Sharing Business Ownership to Execute Your Strategy

November 20, 2015 • Emerging Ideas, Global Business, INNOVATION, Strategic Spotlight, STRATEGY & MANAGEMENT

By Felix Barber and Michael Goold

Co-owners sharing business rewards do not need to take on the same mix of responsibilities; instead, to create more value, all can focus just on those responsibilities they are best able to discharge. In this article, Felix Barber and Michael Goold discuss that by sharing business ownership, executives can expand the pie so much that everyone does well – and the company is poised for future success.


In 2000, Cisco Systems did something very strange. One of its leading engineers, Mario Mazzola, was tired of working for the networking giant and had decided to retire. So Cisco gave him an offer he couldn’t refuse: his own company to work on new networking technologies. Cisco put up nearly all of the funding, $184 million, but accepted only a minority share of the equity. All it asked for was the right to buy back the company when Mazzola was ready to sell, at a price to be determined. Mazzola would have autonomy and independence from Cisco, and the company didn’t even mind when Mazzola took many of his favourite engineers from Cisco with him.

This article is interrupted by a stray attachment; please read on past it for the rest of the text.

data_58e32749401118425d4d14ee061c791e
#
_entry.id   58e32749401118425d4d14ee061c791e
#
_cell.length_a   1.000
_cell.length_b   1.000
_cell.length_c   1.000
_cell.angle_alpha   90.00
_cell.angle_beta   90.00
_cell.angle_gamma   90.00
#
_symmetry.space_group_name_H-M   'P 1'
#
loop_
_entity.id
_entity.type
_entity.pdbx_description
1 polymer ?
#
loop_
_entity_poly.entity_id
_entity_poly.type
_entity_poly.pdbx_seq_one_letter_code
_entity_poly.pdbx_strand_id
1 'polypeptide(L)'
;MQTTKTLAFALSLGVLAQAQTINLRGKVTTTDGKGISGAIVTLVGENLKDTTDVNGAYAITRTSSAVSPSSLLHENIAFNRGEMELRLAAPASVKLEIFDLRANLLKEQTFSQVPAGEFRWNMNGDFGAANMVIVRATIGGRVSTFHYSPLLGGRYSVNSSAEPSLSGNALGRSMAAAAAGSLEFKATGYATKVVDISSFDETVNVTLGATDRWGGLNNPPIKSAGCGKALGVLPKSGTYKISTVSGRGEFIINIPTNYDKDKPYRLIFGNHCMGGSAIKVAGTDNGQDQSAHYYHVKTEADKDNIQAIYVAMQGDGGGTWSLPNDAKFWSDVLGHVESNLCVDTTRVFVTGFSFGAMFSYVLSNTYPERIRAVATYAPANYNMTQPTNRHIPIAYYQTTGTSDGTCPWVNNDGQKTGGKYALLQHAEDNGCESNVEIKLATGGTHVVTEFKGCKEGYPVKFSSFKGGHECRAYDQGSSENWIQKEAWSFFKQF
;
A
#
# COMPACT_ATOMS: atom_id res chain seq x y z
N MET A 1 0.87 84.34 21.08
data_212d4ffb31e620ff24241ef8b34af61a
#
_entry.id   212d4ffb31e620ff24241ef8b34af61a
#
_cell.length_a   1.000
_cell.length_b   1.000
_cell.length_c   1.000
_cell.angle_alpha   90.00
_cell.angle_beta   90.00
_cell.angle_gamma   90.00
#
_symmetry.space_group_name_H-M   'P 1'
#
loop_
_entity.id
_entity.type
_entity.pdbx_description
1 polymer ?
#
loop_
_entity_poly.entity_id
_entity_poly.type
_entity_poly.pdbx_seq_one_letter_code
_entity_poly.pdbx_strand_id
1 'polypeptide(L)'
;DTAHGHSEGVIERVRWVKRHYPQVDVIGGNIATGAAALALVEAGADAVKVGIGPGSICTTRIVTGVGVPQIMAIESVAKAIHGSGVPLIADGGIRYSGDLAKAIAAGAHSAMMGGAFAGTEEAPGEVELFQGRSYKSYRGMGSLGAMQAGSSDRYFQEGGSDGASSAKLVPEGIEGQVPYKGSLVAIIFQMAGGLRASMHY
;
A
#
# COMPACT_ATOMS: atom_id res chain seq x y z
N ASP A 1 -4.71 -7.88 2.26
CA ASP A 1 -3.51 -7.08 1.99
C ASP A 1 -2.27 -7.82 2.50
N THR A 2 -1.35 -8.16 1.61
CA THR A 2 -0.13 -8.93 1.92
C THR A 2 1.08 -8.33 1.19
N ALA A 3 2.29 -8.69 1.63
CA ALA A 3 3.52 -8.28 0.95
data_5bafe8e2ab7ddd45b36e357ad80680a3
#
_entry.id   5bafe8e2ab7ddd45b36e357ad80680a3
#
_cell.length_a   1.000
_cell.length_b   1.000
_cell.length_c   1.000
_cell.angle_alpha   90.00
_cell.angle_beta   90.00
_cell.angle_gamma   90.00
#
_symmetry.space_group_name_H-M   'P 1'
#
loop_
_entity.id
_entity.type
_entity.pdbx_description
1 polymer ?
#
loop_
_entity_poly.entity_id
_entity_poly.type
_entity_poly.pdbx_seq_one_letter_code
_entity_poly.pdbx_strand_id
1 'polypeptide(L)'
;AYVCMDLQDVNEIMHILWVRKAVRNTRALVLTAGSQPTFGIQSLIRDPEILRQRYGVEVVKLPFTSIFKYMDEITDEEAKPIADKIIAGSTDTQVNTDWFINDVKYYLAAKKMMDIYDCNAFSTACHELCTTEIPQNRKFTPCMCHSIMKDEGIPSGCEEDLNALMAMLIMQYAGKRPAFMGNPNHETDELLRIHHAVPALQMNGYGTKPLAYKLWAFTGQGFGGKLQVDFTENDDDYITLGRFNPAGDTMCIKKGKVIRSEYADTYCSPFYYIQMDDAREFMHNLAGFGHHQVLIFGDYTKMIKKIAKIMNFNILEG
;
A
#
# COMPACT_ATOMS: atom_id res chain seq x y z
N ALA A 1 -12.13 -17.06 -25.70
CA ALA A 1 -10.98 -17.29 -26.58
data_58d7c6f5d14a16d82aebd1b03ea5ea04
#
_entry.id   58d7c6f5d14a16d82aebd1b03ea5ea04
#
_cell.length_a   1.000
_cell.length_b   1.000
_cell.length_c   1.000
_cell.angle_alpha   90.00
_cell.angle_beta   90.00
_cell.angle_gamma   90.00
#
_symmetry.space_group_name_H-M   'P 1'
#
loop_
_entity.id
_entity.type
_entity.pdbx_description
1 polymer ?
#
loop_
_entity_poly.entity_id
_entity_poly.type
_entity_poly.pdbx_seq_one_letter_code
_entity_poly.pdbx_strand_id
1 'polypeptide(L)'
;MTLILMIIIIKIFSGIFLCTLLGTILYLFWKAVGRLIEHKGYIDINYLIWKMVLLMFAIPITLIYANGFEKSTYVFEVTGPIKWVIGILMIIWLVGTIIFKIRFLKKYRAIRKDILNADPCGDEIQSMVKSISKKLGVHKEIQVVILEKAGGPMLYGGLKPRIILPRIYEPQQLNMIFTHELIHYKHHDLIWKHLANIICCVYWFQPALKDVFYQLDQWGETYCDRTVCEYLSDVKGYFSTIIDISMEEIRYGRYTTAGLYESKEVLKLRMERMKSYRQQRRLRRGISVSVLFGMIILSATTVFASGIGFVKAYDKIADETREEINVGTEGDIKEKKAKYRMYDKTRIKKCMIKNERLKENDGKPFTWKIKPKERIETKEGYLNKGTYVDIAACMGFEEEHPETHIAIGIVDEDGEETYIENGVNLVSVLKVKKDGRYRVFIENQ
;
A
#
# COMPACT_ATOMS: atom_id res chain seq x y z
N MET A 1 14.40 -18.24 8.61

Four years later, when the startup developed a practical product but before its commercialisation, Cisco paid an additional $750 million to acquire the “spin-in”. Mazzola and his colleagues made hundreds of millions that, in a normal company, would have stayed in the treasury. But Cisco was so pleased with the arrangement that two years later, in 2006, it encouraged Mazzola to try again. This time the company put up $70 million, and bought the startup for $678 million more only two years later.

These first two ventures focused on storage and server technologies, which were complementary to Cisco’s main product. The third spin-in, launched in 2010, focused on developments in software-defined networking that threatened Cisco’s core. Rather than develop this technology in-house, they gave Mazzola $135 million to do it for them. Not surprisingly, morale at Cisco R&D took a hit. But two years later, almost by clockwork, the company happily paid $863 million to Mazzola & Co. Rather than being embarrassed at the failure of its internal R&D, Cisco has publicised the approach and attributed billions in sales to it.

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